By Caroline Praderio For Prevention
Most of the time, eating healthier requires a little more work—like cooking your meals at home and diligently inspecting food labels. So this healthy hack will come as a welcome change: Put down the peeler and stop removing the edible skins from your fruits and vegetables.
The colorful peels on the outsides of your produce are often the most concentrated source of vitamins, minerals, and antioxidants.
Now, this doesn’t mean that all the nutrients are located in the peels alone; experts point out that when you peel a tomato, for example, you won’t lose much of its beneficial lycopene. But there are some peels that offer a unique benefit independent of the fruit or vegetable flesh.
Here are the six you should know about.
Peeling an apple won’t really rob you of a whole lot of vitamin C, but you will lose out on pectin—a soluble fiber that can help keep you regular and lower your “bad” LDL cholesterol and blood sugar.
Carrots are rich in polyacetylenes—a chemical compound currently being researched for its potential to kill human cancer cells in test tubes. They may have antifungal, antibacterial, and anti-inflammatory effects, too.
But these compounds are concentrated just below the skin—so either leave your carrot skins on or go easy with the peeler and remove only a thin strip.
Different varieties of carrots have even more healthy perks. One of the surprising health benefits of purple carrots is that they are rich in anthocyanins—the antioxidant compound that gives blueberries their distinctive color and superfood status.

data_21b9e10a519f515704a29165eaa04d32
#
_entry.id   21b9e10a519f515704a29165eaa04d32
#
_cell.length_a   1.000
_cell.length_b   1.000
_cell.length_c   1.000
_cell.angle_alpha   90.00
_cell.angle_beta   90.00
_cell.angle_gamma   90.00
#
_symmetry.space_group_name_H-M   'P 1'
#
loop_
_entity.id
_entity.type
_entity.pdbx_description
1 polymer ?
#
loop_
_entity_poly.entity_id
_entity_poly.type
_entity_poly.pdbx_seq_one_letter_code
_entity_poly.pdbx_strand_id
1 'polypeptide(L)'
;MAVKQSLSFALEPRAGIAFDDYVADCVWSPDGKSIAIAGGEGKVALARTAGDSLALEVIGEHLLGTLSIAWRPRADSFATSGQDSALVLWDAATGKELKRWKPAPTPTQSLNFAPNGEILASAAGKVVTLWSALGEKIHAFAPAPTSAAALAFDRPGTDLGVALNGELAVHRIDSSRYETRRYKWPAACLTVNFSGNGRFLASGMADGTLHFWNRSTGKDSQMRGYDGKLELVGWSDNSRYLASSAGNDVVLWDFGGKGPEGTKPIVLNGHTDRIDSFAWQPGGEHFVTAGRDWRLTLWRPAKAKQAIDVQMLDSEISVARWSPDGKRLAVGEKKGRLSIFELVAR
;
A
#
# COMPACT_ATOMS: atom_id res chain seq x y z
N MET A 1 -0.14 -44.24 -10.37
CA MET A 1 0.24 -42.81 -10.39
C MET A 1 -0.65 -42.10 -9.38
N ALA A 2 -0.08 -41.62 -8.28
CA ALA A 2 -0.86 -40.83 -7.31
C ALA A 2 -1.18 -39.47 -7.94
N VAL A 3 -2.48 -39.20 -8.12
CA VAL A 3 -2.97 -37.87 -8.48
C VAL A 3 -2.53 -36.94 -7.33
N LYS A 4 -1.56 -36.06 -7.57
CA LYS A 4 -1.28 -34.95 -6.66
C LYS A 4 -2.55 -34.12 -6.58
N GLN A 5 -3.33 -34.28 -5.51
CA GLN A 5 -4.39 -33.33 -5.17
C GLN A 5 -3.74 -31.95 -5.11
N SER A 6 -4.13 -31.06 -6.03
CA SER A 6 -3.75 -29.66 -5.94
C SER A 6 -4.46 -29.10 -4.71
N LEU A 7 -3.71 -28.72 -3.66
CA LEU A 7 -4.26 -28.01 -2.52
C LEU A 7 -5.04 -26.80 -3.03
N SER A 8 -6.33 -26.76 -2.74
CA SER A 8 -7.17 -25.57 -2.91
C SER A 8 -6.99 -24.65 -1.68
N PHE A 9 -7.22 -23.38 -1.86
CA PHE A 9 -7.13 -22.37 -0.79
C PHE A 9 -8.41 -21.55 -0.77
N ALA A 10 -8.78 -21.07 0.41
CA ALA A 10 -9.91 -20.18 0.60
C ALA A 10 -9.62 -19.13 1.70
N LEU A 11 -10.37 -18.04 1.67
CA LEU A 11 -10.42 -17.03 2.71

Gram for gram, potato skins have more fiber, iron, and folate than potato flesh. When planting potatoes, choose deeply pigmented purple potatoes and the skin becomes even more important.
Researchers at the University of Maine say the skins of these potatoes contain 5 to 10 times more antioxidants than the flesh.
Peeled cukes have less calcium, magnesium, phosphorous, potassium, vitamin A, and vitamin K than their fully intact counterparts. Plus, nearly all of cucumber’s fiber comes from the peel—the inner flesh is mostly water.
Eggplant skin is packed with an antioxidant called nasunin. The compound hasn’t been extensively researched on its own, but one animal study found in the U.S. National Library of Medicine and National Institutes of Health suggests that it could be important in maintaining healthy brain tissue.
Plus, nasunin is part of a larger family of antioxidants known as flavonoids. The more flavonoids you eat, the less likely you are to gain weight over time.
Although grapes are one of The Worst Summer Fruits because more pesticides are used on grapes than any other fruit, don’t cut them out—or their skin off—just yet.
The skins are where you’ll find all of red grapes’ resveratrol—the phytochemical that seems to benefit heart and brain health and that’s been shown to slow cancer growth in cell and animal studies.